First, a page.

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:: A constitutional law blog by Scalia/Thomas fan David M. Wagner, M.A., J.D., Research Fellow, National Legal Foundation, and Teacher, Veritas Preparatory Academy. Opinions expressed here are those of the author and do not reflect those of the NLF or Veritas. :: bloghome | E-mail me ::

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    :: Thursday, March 10, 2005 ::
    Ten Commandments side-argument: religion = natural law?

    The Pittsurgh Post-Gazette's Michael McGough doesn't quite understand natural law. Well, few do -- I certainly don't, and I've been at it for a while -- but one really ought not commit the traditional floater of equating natural law with religion. Writing in Slate, McGough highlights these words used by Justice Scalia at the oral argument in the Ten Commandments case:
    "It's not a secular message. I mean, if you're watering it down to say that the only reason it's OK is it sends nothing but a secular message, I can't agree with you. I think the message it sends is that law is—and our institutions come from God. And if you don't think it conveys that message, I just think you're kidding yourself."
    For McGough, these words indicate (with due allowance made for the fact the oral argument is often play-time for the Justices) a departure from Justice Scalia's "usual preference for a 'positivist' rather than a natural-law approach to constitutional interpretation."

    So, ummm, "natural-law approach" = theistic, and "postivist" = non-theistic?

    I'm afraid that is what McGough believes. He cements the connection further when he adds (referring to a brief by the Christian Legal Society in the Pledge of Allegiance case, but not distancing himself from this particular view):
    References and monuments to God are not merely secular or historical; they are the fundamental building blocks of natural law.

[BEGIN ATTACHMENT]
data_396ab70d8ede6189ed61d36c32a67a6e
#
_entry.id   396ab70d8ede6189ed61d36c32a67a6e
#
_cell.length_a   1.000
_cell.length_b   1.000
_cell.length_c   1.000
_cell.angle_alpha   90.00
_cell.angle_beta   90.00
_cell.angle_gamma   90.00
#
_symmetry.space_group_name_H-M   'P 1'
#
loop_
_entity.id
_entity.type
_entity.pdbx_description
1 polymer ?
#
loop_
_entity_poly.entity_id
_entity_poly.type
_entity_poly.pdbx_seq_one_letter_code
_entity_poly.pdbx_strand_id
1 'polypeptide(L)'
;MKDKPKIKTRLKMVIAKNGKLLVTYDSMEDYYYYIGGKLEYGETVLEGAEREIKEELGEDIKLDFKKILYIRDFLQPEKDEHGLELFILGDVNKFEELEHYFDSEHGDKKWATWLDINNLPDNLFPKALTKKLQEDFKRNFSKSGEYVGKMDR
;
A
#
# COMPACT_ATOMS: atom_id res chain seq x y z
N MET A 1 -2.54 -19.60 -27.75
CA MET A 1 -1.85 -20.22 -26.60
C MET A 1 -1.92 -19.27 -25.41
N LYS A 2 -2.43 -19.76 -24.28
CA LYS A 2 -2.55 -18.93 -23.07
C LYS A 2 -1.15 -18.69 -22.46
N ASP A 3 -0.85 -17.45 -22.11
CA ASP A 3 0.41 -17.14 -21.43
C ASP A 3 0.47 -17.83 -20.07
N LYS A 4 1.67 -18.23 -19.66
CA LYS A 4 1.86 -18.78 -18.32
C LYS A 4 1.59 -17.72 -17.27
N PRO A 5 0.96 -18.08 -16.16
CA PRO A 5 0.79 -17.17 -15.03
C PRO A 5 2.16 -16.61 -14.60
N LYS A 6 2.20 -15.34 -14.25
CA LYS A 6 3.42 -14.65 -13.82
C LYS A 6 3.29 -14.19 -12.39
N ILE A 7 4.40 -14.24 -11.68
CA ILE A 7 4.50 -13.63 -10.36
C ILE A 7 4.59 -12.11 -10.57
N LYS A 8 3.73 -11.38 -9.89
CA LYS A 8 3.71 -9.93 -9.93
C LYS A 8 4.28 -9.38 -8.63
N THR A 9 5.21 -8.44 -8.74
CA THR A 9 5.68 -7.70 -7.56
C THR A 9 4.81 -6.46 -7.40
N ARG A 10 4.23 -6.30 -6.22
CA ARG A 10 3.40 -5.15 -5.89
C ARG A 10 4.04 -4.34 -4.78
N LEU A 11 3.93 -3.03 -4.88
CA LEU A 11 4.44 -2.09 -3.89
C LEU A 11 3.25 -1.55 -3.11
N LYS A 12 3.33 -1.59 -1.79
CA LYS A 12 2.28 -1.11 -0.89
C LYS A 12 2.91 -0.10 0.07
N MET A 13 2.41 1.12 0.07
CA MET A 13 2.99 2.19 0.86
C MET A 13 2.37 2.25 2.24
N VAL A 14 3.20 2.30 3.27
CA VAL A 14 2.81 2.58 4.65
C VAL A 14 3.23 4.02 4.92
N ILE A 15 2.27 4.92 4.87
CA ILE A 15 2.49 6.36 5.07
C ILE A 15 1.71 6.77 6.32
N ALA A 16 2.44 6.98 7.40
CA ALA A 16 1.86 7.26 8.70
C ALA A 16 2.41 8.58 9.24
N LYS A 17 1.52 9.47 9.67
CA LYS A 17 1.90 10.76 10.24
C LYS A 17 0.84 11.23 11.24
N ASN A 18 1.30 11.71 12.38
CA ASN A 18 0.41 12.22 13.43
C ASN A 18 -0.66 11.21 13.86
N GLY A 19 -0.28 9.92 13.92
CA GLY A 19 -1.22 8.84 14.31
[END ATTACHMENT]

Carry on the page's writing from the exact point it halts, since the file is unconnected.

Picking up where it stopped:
There it is again: "secular" is on one side (along with "historical"), and "natural law" is on the other. On "historical," this antinomy may be correct: as John Finnis maintains, natural law, properly so-called, is timeless and therefore not historical.

    But "secular"? Why is that opposed to natural law? Because the leading theorists of natural law have also been theologians? But that is to misunderstand gravely what those theologians were saying. For Thomas Aquinas, to take the most obvious example, a certain category of law was "natural" in contradistinction to "divine" and "eternal." Some aspects of law can only be known by revelation, i.e., by super-natural means; others, in contrast, are "natural," meaning they can be known by "natural" means. "Natural," in "natural law," is understood in contrast to "super-natural," not in contrast to "secular." On the contrary, it is secular.

    Oh I know, I know: for some players in the jurisprudence game, including too many in academia, the most distinctive feature of the natural-law tradition is its historic connection to Christianity, and to Roman Catholicism in particular, and that gives such players a handy way to dismiss it out of hand. But Finnis and others have been fighting an increasingly winning battle against such laziness (at best) and such bigotry masked as academic hauteur (at worst). Time for Slate and the Pittsburgh Post-Gazette to catch up.

    (Note to hardcore natural-law buffs: I'm not taking sides here between the Finnisites and the Hittingerians. I'm just citing Finnis for the timelessness point.)

    :: David M. Wagner 5:18 PM [+] ::

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